The 48 Laws of Power

I grabbed this book to discuss with a fellow reader who was reading it at the same time. I read The 50th Law (Greene’s collaboration with 50 Cent) last year and liked it. This is a completely different monster compared to that book. And a beast it is. It’s long and arduous at times.

It took me forever to read it. I read it piecemeal over the course of about 5 months. At times, I dreaded picking it up. In the end, I’m glad I did, not solely for the self-improvement aspect, but also for the educational aspect. It’s packed with a lot of history and analysis thereof.

If you want to check out the 48 Laws, you can see them in chronological order here in the Wiki article. It’s worth taking a quick perusal before we dig into this. I’ve actually grouped all 48 (using the terms in the Wiki article) in a manner relevant for my life.

Obvious, Universal

  • Law 5 Guard your reputation with your life
  • Law 13 When asking for help, appeal to self-interest, not mercy
  • Law 15 Crush your enemy, totally
  • Law 19 Know who you’re dealing with
  • Law 31 Control the options
  • Law 34 Be royal, act like a king to be treated as such
  • Law 35 Master the art of timing
  • Law 42 Strike the shepherd and the sheep will scatter
  • Law 43 Work on the hearts and minds of others

Valuable, Maybe Not So Obvious

  • Law 3 Conceal your intentions
  • Law 4 Always say less than necessary
  • Law 9 Win through actions, not argument
  • Law 18 Do not build a fortress around yourself
  • Law 23 Concentrate your forces
  • Law 25 Re-create yourself
  • Law 26 Keep your hands clean
  • Law 28 Enter action with boldness
  • Law 29 Plan all the way to the end
  • Law 37 Create compelling spectacles
  • Law 40 Despise the free lunch
  • Law 48 Assume Formlessness

Subtle, Difficult, But Worth the Effort

  • Law 8 Make other people come to you
  • Law 16 Use absence to increase respect and honor
  • Law 21 Play dumber than your mark
  • Law 22 Use surrender, turn weakness into power
  • Law 27 Create a cult-like following
  • Law 30 Make your accomplishments seem effortless
  • Law 32 Play to people’s fantasies
  • Law 39 Stir up the waters to catch fish
  • Law 44 Disarm and infuriate with the mirror effect
  • Law 45 Preach change, but reform slowly

Not in my DNA

  • Law 2 Don’t trust friends too much, use enemies
  • Law 10 Avoid the unhappy and unlucky
  • Law 12 Use selective honesty and generosity to disarm people
  • Law 14 Pose as a friend, work as a spy
  • Law 24 Pay the perfect courtier
  • Law 33 Discover each man’s thumbscrew

Potentially Dangerous

  • Law 6 Court attention at all costs
  • Law 20 Do not commit to anyone
  • Law 36 Disdain things you cannot have
  • Law 38 Think as you like, but behave like others
  • Law 46 Never appear perfect

Counterproductive

  • Law 1 Never outshine the master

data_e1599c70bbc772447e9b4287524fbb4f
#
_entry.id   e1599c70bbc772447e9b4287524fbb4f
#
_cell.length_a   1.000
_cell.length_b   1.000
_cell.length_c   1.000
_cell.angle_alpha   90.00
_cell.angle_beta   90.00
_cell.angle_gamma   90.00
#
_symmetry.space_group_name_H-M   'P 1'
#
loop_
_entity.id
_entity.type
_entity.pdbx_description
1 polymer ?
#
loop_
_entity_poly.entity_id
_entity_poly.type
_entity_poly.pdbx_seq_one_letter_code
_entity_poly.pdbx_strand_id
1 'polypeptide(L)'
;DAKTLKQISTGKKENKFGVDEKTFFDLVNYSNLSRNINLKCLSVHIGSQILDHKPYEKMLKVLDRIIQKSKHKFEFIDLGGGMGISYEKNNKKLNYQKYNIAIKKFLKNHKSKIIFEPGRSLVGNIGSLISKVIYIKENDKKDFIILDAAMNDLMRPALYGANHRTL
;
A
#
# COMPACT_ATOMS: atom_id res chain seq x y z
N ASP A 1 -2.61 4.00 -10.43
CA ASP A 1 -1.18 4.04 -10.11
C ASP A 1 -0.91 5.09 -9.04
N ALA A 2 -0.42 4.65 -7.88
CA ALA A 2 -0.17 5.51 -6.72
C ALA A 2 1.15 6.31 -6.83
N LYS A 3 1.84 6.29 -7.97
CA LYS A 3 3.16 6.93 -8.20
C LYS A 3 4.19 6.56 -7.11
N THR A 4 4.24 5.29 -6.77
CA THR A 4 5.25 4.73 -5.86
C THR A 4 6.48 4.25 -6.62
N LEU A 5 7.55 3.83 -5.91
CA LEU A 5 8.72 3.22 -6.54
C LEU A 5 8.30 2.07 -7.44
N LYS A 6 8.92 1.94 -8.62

• Law 7 Get others to do work for you, but take credit
  • Law 11 Learn to keep people dependent on you
  • Law 17 Cultivate an air of unpredictability
  • Law 41 Avoid stepping into a great man’s shoes
  • Law 47 Do not go past the mark, in victory, learn when to stop

Here is another grouping, these are the ones that have no reversal, which means Greene thinks they’re universal and you should make them second nature.

  • Law 5 Guard your reputation with your life
  • Law 10 Avoid the unhappy and unlucky
  • Law 19 Know who you’re dealing with
  • Law 25 Re-create yourself
  • Law 29 Plan all the way to the end
  • Law 35 Master the art of timing
  • Law 37 Create compelling spectacles
  • Law 43 Work on the hearts and minds of others

My point with this grouping methodology is that application of these laws should vary greatly depending on your situation. I talked about a few of the laws with a youngster and found that it’s dangerous, in certain environments, to start promoting many of them. Some of them just aren’t appropriate for a learning or nurturing environment. It takes a little maturity to understand that power is not a goal for every situation. For many of the laws, unless you’re in a boardroom or a political office, they may not even by applicable.

But if you’re in a boardroom or political office, this is a solid read, especially if you’re interested in history. Greene exhaustively goes through multiple examples for each law and interprets them. He uses giant figures like Napoleon, Tallyrand, Churchill, and Kissinger in his examples. Many examples are also from ancient Greece, Sparta, and China. It would have been nice to have more examples after the mid-1980s – call it the information age. A few of these laws break down in the Twitter age where information flows freely and publication is much simpler, or where the powerful find it more difficult to use subterfuge and opaqueness. I would grab an updated version if Greene were so inclined.

Greene also throws in the aforementioned reversal discussion on each law, which gives another perspective and hammers home some of the points. The reader needs this level of analysis to sort through subtle differences and potential conflicts. How, for instance, do you reconcile these?

  • Law 15 Crush your enemy, totally
  • Law 47 Do not go past the mark, in victory, learn when to stop

Or these?

  • Law 6 Court attention at all costs
  • Law 4 Always say less than necessary

There are differences, grab the book and dig into it. It was a labor, but I’m glad I got through it.